Search Images Maps Play YouTube News Gmail Drive More »
Sign in
Screen reader users: click this link for accessible mode. Accessible mode has the same essential features but works better with your reader.

Patents

  1. Advanced Patent Search
Publication numberUS2888513 A
Publication typeGrant
Publication date26 May 1959
Filing date26 Feb 1954
Priority date26 Feb 1954
Publication numberUS 2888513 A, US 2888513A, US-A-2888513, US2888513 A, US2888513A
InventorsKruper Andrew P, Melamed Nathan T
Original AssigneeWestinghouse Electric Corp
Export CitationBiBTeX, EndNote, RefMan
External Links: USPTO, USPTO Assignment, Espacenet
Image reproduction system
US 2888513 A
Abstract  available in
Images(1)
Previous page
Next page
Claims  available in
Description  (OCR text may contain errors)

May 26, 11959 N. T. MELAMED ET AL 2,888,513

IMAGE REPRoDUcTmN SYSTEM Filed Feb. 2e. 1954 INVENTORS Nathan T. Melamed and Andrew P. Kruper.

WITNESSES nitcd (States. PatitQtlice l Patented May'26 ,'1v959,

IlVIAGE REPRODUCTION SYSTEM Nathan T. Melamed and Andrew P. Kruper, Pittsburgh, Pa., assignors to Westinghouse Electric Corporation, East Pittsburgh, Pa., a corporation of Pennsylvania Application February 26, 1954, serial No. 412,728

9 claims. (ci. 17a- 5.4)

This invention relates to image reproduction systems, and more particularly to image intensifying devices.

It is an object of this invention to provide a new and improved image intensifying system.

It is another object to provide an image intensifying system for utilization in projection television systems.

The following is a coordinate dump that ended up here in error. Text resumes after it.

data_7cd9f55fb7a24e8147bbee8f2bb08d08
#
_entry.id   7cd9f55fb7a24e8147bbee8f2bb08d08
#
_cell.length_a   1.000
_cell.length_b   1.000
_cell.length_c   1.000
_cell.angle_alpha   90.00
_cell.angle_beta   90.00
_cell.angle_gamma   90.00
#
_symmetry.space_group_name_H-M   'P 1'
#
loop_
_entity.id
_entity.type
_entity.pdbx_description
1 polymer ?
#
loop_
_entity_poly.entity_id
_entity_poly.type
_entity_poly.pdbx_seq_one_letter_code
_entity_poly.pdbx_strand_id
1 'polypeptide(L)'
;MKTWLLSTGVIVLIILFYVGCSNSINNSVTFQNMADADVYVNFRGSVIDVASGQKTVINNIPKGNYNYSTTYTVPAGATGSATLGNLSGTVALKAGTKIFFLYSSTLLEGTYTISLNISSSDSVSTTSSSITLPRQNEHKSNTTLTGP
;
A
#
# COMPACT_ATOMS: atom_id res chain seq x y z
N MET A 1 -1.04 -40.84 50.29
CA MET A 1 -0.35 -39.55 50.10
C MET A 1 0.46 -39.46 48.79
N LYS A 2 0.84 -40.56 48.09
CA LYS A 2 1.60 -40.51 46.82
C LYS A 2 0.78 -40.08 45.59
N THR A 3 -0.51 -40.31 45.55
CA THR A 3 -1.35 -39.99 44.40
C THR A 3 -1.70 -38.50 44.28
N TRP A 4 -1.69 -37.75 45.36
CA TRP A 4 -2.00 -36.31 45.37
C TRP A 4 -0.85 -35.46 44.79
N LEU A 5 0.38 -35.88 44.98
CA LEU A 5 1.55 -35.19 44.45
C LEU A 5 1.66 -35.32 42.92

It is another object to provide an image reproduction system to present an image having uniform brightness over all viewing angles.

It is another object to provide an image intensifier requiring relatively low voltages.

'Ihese and other objects are eiected by this invention as will be apparent from the following description taken in accordance with the accompanying drawing throughout which like reference characters indicate like parts, and in which:

Figure 1 shows a preferred embodiment of ourinvention;

Fig. 2 shows a modification of the image intensifier shown in Fig. 1; and

Fig. 3 shows a further modication of the image intensitier shown in Fig. 1 for presentation 'of a color image.

Referring in detail to Fig. l, the image intensifier device comprises an evacuated envelope 10. One example of an envelope is a cylindrical body 11 and two end plates 14 and 15 closing off the ends of the cylindrical body 11. The end plates 14 and 15 are made of a suitable transparent optical glass through which light rays may pass undistorted. At one end of the envelope 10 near the end plate 14, a large area electron emissive electrode 16 is positioned. The electron emissive electrode or cathode 16 is sufficiently large to be capable of supplying any given cross sectional area within the cylindrical member 11 with an electron stream having substantially the same electron density over the entire cross sectional area. The cathode 16 may be of any suitable type such as in the form of a grid-like filament structure of very fine wire. In the specific embodiment shown, it is necessary that the cathode 16 also be capable of transmitting substantially all the light projected through the end plate 14 of the envelope 10.